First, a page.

Hawks, who was erased on a caught stealing, finished the game 1-for-3. The first baseman from San Francisco batted .322 in 1925, his second and final year in the majors. Hawks broke in with the New York Yankees as a 25-year-old rookie in 1921 and hit a respectable .288 in 73 at-bats. The first baseman from San Francisco spent most of his long playing career in the minor leagues, in California and on the east coast.
Following his two great starts, Vance raised his won-loss record to 22-8 and lowered his ERA to 3.32. He extended his no-hit streak to 16 innings until giving up a first-inning single to Max Carey of the Pittsburgh Pirates in his next start.
The 6-foot-2-inch right-hander from America’s heartland (born in Iowa, raised in Nebraska) finished the 1925 campaign with a 22-9 mark and 3.53 ERA. He led the league in strikeouts, something he did every from 1922 through 1928, with 221 and in shutouts with four. Dazzy retired after the 1935 season with a 197-140 career won-loss record and was elected to the Baseball Hall of Fame in 1955.
Johnny Vander Meer, of course, is the only pitcher in Major League history to toss back-to-back no-hitters. He did it in 1938 for the Cincinnati Reds. Besides Vance and Vander Meer, the only other pitchers to throw back-to-back shutouts, allowing one or fewer total hits are:
Howard Ehmke, 1923 for the Boston Red Sox
Jim Tobin, 1944 for the Boston Braves
Max Scherzer, 2015 for the Washington Nationals
Congratulations to this select group of pitchers for being back-to-back magnificent.
By Glen Sparks
James Vaughn pitched quite well for a man named “Hippo.”
The left-hander from Weatherford, Texas, won 178 games in his 13-year big league career. He fashioned a 2.49 ERA (119 ERA+) and tossed 41 shutouts. Many fans of baseball history know him for being on the losing end of a so-called “double no-hitter.”
Vaughn, born on this date in 1888, did most of his best work with the Chicago Cubs. He went 151-105 in nine seasons on the north side. Conversely, he compiled just a 27-32 won-loss record in five seasons with the New York Highlanders (forerunner of the Yankees) and Washington Senators.
The Highlanders discovered Vaughn while he was pitching for Temple in the hot, dusty Texas League. Scouts liked the way the youngster chucked fastballs and fooled hitters. Vaughn tossed a couple of major league innings in 1908, hurled a minor-league no-hitter in 1909 and put together a solid 1910 season on the big club. His 13-11 record barely told the story. He added a 1.83 ERA (159 ERA+) and five shutouts to that.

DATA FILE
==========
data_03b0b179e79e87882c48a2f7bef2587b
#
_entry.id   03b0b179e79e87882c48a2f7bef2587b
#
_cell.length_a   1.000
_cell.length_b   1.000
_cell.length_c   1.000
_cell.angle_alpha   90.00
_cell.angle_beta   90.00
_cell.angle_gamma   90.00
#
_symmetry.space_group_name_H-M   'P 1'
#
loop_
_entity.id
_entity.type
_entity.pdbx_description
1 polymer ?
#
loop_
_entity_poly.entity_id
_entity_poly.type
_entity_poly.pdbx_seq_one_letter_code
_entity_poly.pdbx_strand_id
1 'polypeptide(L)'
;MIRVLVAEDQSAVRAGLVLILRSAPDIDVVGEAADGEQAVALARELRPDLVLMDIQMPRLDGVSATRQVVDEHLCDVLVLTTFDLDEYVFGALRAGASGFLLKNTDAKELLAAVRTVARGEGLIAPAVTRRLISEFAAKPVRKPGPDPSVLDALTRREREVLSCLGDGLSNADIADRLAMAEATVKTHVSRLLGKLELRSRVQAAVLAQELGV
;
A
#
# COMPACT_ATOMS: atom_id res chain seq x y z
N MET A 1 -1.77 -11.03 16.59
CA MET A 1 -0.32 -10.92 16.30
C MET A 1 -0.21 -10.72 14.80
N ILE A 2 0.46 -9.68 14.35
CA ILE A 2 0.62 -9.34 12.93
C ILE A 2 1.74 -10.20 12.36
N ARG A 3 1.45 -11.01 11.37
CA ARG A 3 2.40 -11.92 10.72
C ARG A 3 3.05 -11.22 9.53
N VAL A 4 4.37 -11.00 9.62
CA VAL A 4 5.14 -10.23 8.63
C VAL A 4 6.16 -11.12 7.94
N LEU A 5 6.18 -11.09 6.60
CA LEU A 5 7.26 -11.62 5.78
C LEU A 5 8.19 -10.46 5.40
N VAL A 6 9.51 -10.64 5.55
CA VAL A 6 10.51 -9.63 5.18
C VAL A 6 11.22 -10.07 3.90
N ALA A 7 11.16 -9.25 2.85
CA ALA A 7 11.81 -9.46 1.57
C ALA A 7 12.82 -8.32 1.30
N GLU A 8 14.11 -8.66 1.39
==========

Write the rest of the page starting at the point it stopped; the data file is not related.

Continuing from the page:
New York figured it had a star. But, the star faded fast. Vaughn followed up with an 8-10 year in 1911 and an unfavorable 4.39 ERA (82 ERA+). He split 1912 as a Highlander and Senator, going 6-11 with a 3.88 ERA (90 ERA+).
Washington sent Vaughn to Chicago. And, things really clicked. Vaughn turned into one of the game’s top lefties. He won at least 20 games five times as a Cub and 19 games once. In 1918, he led the National League in wins (22), ERA (1.74), ERA+ (159), shutouts (eight) innings pitched (290.1) and strikeouts (148). Vaughn also led the NL in innings pitched (306.2) and strikeouts (141) in 1919.
Vaughn’s most famous game came two seasons before, May 2, 1917, at Weeghman Park, the original name for Wrigley Field. Vaughn hooked up with Fred Toney of the Cincinnati Reds. Both pitchers threw nine innings of no-hit ball. Vaughn had struck out 10 and walked two through nine. With one out in the 10th, the Reds’ Larry Kopf broke up the no-no with a single to right-field. Kopf ended up scoring, and Toney and the Reds prevailed 1-0. (Toney retired the side in order in the bottom of the 10th inning to preserve his no-hitter. Vaughn’s game is no longer considered a no-hitter, as it once was. It remains, though, the only big league game when both starters completed nine innings without giving up a hit.)
Through the years, the Cubs counted on Vaughn to win big games. And, Vaughn was a big guy. They didn’t call him “Hippo” for nothing. Svelte he was not. Baseball-reference.com lists Vaughn at a rock-solid 6-feet-4, 215 pounds, good size for an NFL quarterback of today and larger-than-life for a big-league pitcher in the World War I era. Some sources say Vaughn checked in at almost 300 pounds near the end of his productive career.
Vaughn retired after losing a game July 9, 1921 and falling to just 3-11 with a 6.01 ERA. It was his only bad season in Chicago. The problem is, Hippo didn’t hold a press conference to call it quits. He just left. The Cubs suspended Hippo; so did Commissioner/Baseball Czar Kennesaw Mountain Landis.
Things just got worse for Vaughn. His wife reported him missing. She called the police. The couple’s son, “Little Hippo,” missed his dad. Could the police please find the man, Mrs. Vaughn asked. Actually, Mr. and Mrs. Vaughn had planned to go their separate ways. Hippo had accused his wife of being unfaithful. Harry Debold defended his daughter’s honor by stabbing his son-in-law outside a bar in Kenosha, Wisc. Hippo quickly and quietly recovered from his wounds.
Following his career in the majors, Hippo began pitching semi-pro ball. He did this for years. In the majors, he won 178 games. He came out on top 223 more times in the minors and in semi-pro leagues, giving him 401 total victories.
He left baseball at age 49 to become a refrigerator assembler in Chicago and died May 29, 1966. Vaughn never garnered any Hall of Fame support. Still, he remains one of the greatest pitchers in Cubs history. He was awfully good for a “Hippo.”